Ocean Acidification and Oceans Governance in the Anthropocene

Tim  Stephens (1)

1    Professor of International Law, ARC Future Fellow, Faculty of Law, University of Sydney, tim.stephens@sydney.edu.au

Climate change and its marine environmental impacts has been the subject of global regulatory attention since 1992  when the UN Framework Convention on Climate Change was adopted. By     contrast, ocean acidification, the  other, more recently identified CO2 problem, remains unaddressed in any global instrument.This is despite the profound challenge that acidification and    associated changes to ocean chemistry poses for the health of  ocean  ecosystems. This paper considers the regulatory options available at  national,  regional  and global scales to mitigate     and adapt in response to changing ocean chemistry. Particular  attention is paid to the  role of  international fisheries regimes such  as the Convention for the Conservation of Antarctic Marine    Living Resources in anticipating and responding to ocean acidification.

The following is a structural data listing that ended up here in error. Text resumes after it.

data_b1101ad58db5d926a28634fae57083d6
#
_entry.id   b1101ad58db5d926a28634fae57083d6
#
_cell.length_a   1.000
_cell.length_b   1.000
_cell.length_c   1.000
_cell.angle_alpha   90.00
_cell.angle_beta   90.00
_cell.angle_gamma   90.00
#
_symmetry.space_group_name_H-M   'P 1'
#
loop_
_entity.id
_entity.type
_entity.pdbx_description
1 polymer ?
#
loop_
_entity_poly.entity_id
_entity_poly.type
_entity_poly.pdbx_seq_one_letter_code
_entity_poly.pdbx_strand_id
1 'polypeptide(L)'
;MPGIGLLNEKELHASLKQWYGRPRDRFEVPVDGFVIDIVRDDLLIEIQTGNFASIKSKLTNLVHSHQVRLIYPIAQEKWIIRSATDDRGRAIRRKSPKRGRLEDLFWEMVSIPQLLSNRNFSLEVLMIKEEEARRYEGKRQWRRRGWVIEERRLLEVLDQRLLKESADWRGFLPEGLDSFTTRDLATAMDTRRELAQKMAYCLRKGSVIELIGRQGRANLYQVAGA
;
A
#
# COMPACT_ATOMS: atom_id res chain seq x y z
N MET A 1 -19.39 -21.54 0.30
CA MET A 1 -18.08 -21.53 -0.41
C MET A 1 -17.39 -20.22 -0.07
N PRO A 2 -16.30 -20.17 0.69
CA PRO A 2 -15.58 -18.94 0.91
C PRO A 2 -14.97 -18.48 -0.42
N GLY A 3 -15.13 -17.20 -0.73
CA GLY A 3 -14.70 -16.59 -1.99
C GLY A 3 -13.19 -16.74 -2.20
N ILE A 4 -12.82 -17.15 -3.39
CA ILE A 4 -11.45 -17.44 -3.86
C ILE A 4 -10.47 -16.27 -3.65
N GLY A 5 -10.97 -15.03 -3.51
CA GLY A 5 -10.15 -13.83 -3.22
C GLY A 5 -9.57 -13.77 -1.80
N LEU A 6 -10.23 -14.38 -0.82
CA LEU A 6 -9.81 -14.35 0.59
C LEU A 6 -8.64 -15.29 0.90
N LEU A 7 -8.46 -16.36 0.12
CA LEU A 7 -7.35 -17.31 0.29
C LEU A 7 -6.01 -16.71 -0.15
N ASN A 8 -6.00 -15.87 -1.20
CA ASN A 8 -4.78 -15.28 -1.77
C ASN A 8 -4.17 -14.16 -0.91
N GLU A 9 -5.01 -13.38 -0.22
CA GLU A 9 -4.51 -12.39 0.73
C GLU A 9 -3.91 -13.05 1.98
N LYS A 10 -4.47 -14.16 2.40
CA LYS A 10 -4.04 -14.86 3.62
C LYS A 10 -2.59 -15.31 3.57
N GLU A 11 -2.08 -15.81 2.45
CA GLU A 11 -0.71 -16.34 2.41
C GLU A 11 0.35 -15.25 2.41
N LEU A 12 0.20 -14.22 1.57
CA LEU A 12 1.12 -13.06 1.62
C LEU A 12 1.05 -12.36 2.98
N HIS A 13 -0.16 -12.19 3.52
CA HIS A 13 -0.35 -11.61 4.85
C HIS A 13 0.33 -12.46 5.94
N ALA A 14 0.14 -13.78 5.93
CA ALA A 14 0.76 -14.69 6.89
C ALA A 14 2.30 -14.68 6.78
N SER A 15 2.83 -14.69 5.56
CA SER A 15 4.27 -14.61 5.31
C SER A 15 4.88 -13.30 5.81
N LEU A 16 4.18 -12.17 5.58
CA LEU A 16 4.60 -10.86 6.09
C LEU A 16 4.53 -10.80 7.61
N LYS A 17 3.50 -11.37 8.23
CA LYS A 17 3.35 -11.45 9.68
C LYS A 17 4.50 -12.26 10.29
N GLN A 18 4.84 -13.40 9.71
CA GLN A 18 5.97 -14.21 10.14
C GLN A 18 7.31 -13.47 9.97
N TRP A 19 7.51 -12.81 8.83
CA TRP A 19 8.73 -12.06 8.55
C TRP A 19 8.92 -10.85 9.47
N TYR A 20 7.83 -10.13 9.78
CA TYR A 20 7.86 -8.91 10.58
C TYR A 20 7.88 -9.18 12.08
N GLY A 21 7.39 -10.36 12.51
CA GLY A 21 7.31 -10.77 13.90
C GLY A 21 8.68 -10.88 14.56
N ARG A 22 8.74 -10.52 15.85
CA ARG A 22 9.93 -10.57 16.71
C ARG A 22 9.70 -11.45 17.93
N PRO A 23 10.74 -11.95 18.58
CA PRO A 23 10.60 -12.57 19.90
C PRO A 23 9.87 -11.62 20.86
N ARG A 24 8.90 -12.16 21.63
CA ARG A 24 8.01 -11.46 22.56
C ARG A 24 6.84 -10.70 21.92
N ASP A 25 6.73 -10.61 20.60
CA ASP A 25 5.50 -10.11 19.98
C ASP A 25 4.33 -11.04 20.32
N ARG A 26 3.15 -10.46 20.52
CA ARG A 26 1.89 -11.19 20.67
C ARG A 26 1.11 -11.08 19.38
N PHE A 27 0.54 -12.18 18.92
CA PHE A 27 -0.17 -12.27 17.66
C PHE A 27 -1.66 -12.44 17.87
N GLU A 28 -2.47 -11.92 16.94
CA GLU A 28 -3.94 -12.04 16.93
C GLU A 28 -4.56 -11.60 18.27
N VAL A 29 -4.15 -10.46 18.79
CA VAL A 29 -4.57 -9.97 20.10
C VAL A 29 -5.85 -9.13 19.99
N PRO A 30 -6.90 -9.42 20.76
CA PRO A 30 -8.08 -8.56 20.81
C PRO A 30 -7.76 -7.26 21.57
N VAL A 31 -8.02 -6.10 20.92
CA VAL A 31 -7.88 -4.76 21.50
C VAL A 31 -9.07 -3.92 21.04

Species on the Move

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The conference brings together scientists and natural resource managers working in the disciplines of global change, biogeography and evolution, and relevant in contexts of natural resource management, biodiversity management and conservation, and theoretical ecology.

Species responses to climate change is a rapidly evolving research field, however, much of our progress is being made in independent research areas: e.g. understanding the process vs responding to the implications, terrestrial vs marine ecosystems, global meta-analyses vs in depth species-specific approaches. This interdisciplinary conference develops connections between these parallel streams, and across temporal and spatial scales.

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